A surging stock market and low-interest rates should bode well for the coming spring home-buying season as potential homeowners feel flush. Inventory remains tight, but home builders are optimistic. With this in mind, we continue to advocate locking-in interest rates at these attractive levels. Many economic forecasts are factoring in higher inflation in the coming year, which would propel bond yields higher. Also, the overall global economy seems to be doing better and for now, any sign of a potential recession in 2020 has faded.
Treasury yields dropped this week to a 21-month low. Multiple Fed officials spoke of the possibility of lowering short-term interest rates as ongoing trade tensions with China begin to wear on the U.S. economy. Further causes of concern include slowing manufacturing data both in the U.S. and abroad, negative interest rates in Europe and Japan, and the European Central Bank opining on the high probability of rate cuts in the Eurozone to combat its sluggish economy.
At the moment, there are several conflicting economic signals: consumer and business confidence is strong, but other key economic data are showing signs of a potential recession on the horizon. Of greatest concern is the 3-month to 10-year Treasury curve, which has inverted. A prolonged inversion supports the notion that the markets believe rates are too high, and more importantly, it is a key recession indicator.
Further pushing bond yields lower Friday was the release of the May Jobs report which came in much cooler than expected (75,000 actual versus 185,000 estimated). Some of the weakness in hires last month could be blamed on worker shortages in certain sectors such as construction. It will be interesting to see how the June jobs report plays out. A tepid June jobs report will all but guarantee a Fed rate cut. Due to the Fed Funds Rate already at a very low level relative to the length of the economic recovery which dates back almost 10 years now, the Fed has very little room to lower short-term rates and it will act sooner than later once it believes economic growth is stalling.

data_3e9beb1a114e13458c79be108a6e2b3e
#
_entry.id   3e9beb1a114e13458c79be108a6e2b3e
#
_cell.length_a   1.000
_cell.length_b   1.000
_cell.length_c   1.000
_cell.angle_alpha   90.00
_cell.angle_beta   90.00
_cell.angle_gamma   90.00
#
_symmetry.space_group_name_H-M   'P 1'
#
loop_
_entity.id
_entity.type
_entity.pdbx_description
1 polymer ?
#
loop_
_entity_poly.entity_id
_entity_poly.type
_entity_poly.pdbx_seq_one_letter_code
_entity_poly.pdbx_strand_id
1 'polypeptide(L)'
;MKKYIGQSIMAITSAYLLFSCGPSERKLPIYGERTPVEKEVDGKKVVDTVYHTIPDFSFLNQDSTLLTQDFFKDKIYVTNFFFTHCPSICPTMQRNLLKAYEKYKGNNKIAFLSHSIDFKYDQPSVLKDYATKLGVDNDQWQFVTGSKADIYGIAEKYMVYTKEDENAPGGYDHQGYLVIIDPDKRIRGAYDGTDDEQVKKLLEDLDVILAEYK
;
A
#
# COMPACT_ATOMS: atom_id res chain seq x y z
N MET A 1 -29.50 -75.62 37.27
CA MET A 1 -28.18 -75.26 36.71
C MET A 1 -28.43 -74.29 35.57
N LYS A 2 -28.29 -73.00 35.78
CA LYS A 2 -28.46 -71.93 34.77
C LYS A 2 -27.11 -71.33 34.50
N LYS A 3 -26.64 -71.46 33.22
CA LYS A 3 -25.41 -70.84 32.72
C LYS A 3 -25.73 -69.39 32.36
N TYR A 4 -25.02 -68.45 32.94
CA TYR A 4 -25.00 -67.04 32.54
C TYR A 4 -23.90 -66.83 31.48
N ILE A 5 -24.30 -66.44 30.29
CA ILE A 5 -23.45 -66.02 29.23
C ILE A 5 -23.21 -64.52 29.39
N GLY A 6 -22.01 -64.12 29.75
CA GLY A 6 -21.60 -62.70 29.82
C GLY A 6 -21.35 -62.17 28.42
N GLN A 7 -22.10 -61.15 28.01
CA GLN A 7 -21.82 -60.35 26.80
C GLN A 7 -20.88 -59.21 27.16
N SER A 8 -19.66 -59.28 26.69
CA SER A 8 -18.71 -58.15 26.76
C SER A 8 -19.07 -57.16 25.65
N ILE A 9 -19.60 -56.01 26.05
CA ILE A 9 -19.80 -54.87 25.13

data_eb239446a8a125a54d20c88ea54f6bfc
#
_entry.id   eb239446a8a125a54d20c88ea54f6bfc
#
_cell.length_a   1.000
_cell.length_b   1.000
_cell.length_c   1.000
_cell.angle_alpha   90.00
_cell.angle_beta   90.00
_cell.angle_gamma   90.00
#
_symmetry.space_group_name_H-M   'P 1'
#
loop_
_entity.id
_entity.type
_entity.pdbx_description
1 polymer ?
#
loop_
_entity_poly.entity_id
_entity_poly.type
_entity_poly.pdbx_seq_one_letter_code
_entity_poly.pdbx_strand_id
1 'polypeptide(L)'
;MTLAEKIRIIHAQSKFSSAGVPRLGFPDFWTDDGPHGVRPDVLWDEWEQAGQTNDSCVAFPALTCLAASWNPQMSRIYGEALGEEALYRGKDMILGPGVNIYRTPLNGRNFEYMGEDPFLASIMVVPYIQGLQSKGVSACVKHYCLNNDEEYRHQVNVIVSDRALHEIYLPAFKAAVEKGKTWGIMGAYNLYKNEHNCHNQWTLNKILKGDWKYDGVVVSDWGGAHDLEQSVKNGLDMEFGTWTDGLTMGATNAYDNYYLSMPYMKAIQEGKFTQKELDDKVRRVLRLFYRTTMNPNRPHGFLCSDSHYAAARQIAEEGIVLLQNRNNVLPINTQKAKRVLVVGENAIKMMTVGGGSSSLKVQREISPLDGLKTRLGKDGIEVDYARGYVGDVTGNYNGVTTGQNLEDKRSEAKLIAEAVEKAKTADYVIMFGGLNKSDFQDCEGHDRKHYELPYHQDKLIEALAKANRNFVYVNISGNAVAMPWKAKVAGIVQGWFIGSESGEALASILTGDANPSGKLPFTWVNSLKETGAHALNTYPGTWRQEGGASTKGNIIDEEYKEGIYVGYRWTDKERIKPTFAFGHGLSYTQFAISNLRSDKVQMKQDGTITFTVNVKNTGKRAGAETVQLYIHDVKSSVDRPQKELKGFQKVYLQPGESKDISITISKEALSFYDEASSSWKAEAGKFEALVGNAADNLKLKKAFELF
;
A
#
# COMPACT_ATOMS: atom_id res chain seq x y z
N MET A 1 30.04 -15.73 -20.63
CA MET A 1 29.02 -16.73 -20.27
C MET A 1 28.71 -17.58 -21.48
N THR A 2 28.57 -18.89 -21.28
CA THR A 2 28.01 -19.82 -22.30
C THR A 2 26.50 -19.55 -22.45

Speaking of rate cuts, corporate and individuals are enjoying lower borrowing costs and lenders are aggressively pricing home and commercial loans in the search for new business. With so many experts expecting lower rates to come, we continue to advise clients to be cautious as any unexpected good news (think trade deal with China) could catch markets off guard. For the moment, we are biased toward floating rates at these levels with the understanding the market is severely overbought.
Declining mortgage rates have spurred refinance activity, as well as increased the probability of a strong spring home buying season. With inflation in check and the Fed on pause, interest rates should remain attractive for the foreseeable future. However be on the alert as rates may have bottomed and hit resistance in moving lower after rallying greatly since the beginning of the year.